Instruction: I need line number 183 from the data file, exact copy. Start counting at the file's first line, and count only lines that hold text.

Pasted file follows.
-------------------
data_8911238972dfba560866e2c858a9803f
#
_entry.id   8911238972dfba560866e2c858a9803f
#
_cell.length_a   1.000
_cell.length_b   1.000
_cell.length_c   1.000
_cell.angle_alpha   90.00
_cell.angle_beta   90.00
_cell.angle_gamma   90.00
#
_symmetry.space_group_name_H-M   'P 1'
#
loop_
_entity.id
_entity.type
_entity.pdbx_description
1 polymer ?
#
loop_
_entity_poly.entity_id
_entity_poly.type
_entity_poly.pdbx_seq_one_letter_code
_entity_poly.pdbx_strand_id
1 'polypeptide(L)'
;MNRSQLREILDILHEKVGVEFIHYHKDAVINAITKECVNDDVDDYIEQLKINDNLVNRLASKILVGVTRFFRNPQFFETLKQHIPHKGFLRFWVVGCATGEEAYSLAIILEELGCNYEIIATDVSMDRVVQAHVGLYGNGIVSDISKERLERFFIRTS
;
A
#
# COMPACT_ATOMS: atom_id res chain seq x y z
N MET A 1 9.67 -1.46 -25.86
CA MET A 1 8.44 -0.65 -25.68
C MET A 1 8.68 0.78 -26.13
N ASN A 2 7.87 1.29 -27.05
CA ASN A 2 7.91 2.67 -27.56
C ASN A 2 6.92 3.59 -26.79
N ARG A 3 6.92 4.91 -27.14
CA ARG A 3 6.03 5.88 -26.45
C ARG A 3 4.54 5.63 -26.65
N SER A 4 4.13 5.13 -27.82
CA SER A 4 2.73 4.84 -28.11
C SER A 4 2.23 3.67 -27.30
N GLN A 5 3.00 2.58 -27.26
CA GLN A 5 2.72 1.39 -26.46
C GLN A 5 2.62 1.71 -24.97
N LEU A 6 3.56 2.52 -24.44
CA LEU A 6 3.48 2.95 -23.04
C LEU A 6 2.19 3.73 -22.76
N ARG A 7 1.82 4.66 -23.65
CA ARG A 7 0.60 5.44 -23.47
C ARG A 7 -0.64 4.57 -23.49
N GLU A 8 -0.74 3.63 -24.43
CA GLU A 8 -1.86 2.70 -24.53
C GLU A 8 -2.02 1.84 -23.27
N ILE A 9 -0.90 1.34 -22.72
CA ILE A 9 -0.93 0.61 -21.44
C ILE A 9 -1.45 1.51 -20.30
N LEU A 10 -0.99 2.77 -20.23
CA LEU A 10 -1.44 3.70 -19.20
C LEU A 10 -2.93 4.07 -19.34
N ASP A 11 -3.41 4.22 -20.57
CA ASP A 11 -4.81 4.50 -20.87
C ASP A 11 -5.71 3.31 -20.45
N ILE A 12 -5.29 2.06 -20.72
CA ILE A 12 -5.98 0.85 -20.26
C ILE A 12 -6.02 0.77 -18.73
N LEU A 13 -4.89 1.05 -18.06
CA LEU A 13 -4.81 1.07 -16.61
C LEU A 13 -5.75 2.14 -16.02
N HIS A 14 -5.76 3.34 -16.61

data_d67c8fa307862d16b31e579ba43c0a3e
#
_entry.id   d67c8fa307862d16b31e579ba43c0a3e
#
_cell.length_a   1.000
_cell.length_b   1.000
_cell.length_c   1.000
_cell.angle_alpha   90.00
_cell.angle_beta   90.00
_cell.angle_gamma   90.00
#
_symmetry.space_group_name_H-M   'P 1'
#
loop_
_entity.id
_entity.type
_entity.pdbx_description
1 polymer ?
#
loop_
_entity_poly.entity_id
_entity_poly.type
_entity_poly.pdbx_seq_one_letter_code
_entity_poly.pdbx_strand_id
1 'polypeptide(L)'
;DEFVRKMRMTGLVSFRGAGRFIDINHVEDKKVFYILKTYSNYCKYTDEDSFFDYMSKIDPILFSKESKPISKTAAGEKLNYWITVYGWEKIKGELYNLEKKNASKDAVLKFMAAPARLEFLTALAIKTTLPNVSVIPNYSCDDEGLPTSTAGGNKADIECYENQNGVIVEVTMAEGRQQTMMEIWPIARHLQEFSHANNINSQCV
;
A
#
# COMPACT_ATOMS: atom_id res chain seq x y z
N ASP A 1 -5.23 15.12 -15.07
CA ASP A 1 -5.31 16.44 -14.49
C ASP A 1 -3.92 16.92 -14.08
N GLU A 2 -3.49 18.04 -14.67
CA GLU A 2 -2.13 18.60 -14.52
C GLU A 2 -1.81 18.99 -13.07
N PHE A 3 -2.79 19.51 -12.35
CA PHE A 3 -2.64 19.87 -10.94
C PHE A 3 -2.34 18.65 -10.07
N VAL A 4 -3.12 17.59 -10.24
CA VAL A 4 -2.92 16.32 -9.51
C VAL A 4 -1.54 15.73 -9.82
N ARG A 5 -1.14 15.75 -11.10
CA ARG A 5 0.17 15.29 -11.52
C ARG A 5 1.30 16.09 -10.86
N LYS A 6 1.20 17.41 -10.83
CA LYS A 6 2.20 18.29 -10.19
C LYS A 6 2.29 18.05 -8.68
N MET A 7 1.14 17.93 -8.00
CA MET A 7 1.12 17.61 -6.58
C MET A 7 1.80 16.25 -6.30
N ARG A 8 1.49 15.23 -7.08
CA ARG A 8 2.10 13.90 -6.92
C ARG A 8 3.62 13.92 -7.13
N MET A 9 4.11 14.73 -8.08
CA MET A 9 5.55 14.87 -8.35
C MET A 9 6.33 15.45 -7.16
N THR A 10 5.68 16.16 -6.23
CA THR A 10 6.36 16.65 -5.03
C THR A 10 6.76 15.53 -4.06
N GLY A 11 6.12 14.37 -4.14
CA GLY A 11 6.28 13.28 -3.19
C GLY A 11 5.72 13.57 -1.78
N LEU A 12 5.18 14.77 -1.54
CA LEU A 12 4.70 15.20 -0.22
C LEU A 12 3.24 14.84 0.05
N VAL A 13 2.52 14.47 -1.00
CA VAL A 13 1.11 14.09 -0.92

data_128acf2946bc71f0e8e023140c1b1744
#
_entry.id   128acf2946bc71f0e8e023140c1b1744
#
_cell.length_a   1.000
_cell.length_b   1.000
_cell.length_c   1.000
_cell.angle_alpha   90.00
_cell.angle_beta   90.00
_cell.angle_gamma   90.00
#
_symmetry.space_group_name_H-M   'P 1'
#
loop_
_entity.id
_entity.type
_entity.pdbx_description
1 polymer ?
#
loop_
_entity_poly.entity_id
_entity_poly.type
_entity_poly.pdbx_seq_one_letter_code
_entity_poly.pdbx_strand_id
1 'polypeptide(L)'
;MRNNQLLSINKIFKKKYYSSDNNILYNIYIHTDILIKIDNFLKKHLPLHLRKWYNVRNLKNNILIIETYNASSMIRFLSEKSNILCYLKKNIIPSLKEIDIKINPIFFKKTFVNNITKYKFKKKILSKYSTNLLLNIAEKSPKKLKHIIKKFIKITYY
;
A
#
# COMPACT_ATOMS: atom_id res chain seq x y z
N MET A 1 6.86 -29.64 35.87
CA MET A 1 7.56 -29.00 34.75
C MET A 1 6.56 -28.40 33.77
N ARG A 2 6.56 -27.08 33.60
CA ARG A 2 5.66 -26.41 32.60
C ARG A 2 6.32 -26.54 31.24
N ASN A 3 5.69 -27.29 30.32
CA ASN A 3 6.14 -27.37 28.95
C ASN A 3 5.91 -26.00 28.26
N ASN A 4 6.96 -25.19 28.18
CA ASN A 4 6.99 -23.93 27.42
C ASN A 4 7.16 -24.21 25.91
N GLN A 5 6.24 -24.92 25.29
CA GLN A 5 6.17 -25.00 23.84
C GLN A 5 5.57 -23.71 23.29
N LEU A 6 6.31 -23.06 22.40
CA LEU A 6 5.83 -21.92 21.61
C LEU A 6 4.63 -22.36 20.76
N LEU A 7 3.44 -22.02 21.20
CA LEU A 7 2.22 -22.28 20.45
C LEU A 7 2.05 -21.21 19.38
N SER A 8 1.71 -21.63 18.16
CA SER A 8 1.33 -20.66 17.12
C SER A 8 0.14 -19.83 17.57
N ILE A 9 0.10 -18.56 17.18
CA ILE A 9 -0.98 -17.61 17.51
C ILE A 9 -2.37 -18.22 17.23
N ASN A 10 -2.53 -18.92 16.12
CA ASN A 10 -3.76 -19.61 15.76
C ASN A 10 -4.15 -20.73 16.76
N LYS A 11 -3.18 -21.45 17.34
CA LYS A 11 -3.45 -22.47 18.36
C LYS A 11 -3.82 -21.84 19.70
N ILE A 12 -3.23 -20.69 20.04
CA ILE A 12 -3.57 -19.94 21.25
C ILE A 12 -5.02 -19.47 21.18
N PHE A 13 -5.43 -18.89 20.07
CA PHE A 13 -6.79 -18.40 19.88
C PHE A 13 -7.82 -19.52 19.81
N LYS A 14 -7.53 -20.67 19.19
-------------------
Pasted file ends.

C GLN A 5 5.57 -23.71 23.29